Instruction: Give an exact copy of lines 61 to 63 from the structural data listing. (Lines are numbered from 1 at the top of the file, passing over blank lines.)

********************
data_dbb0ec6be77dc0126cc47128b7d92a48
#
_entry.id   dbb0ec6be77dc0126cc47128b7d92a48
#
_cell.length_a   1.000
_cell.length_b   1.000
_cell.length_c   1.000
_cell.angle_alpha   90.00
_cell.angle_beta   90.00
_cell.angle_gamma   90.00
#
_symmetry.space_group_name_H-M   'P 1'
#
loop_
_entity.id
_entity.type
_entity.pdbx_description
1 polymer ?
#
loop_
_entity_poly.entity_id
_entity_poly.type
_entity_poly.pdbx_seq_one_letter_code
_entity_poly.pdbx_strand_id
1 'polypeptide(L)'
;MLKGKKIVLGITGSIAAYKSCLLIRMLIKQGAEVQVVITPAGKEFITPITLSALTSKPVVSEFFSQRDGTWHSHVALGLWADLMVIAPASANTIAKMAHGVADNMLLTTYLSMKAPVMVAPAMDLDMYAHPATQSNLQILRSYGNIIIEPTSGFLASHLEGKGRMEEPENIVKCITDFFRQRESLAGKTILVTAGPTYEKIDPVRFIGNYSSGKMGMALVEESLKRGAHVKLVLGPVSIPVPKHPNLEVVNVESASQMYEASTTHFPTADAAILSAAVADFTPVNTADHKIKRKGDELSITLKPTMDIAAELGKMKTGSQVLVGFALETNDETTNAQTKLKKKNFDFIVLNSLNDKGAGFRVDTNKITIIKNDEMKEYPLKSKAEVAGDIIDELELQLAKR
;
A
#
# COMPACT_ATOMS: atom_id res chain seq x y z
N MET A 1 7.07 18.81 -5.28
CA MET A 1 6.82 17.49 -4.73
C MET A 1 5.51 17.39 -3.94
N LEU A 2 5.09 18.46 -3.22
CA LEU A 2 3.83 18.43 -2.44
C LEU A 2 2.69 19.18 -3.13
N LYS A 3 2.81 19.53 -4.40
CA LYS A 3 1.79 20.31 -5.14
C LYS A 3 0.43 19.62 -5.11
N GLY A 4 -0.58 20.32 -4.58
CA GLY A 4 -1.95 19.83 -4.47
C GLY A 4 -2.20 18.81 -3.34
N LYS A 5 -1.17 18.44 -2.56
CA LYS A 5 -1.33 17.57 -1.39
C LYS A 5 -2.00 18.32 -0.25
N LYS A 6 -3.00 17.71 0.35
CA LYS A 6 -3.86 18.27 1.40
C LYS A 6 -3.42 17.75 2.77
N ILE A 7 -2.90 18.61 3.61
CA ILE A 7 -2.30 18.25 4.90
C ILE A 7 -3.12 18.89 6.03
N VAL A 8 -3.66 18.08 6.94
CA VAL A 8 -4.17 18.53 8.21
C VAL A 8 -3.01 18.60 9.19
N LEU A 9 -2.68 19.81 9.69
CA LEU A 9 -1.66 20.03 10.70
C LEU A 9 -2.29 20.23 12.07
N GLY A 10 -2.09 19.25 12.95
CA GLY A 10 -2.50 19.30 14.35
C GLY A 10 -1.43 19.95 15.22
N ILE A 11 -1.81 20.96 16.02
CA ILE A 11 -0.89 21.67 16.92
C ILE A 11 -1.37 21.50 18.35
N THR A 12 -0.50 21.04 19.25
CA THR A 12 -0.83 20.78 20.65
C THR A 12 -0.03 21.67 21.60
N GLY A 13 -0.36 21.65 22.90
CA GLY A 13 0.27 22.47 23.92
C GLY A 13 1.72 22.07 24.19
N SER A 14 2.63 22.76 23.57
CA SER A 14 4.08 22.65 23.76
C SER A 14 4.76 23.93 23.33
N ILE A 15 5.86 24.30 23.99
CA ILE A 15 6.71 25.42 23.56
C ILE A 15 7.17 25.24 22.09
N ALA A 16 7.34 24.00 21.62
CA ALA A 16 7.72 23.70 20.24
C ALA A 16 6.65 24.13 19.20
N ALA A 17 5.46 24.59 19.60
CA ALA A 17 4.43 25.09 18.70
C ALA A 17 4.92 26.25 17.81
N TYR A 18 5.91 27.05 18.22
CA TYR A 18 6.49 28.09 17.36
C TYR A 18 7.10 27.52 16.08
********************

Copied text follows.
N ILE A 11 -1.81 20.96 16.02
CA ILE A 11 -0.89 21.67 16.92
C ILE A 11 -1.37 21.50 18.35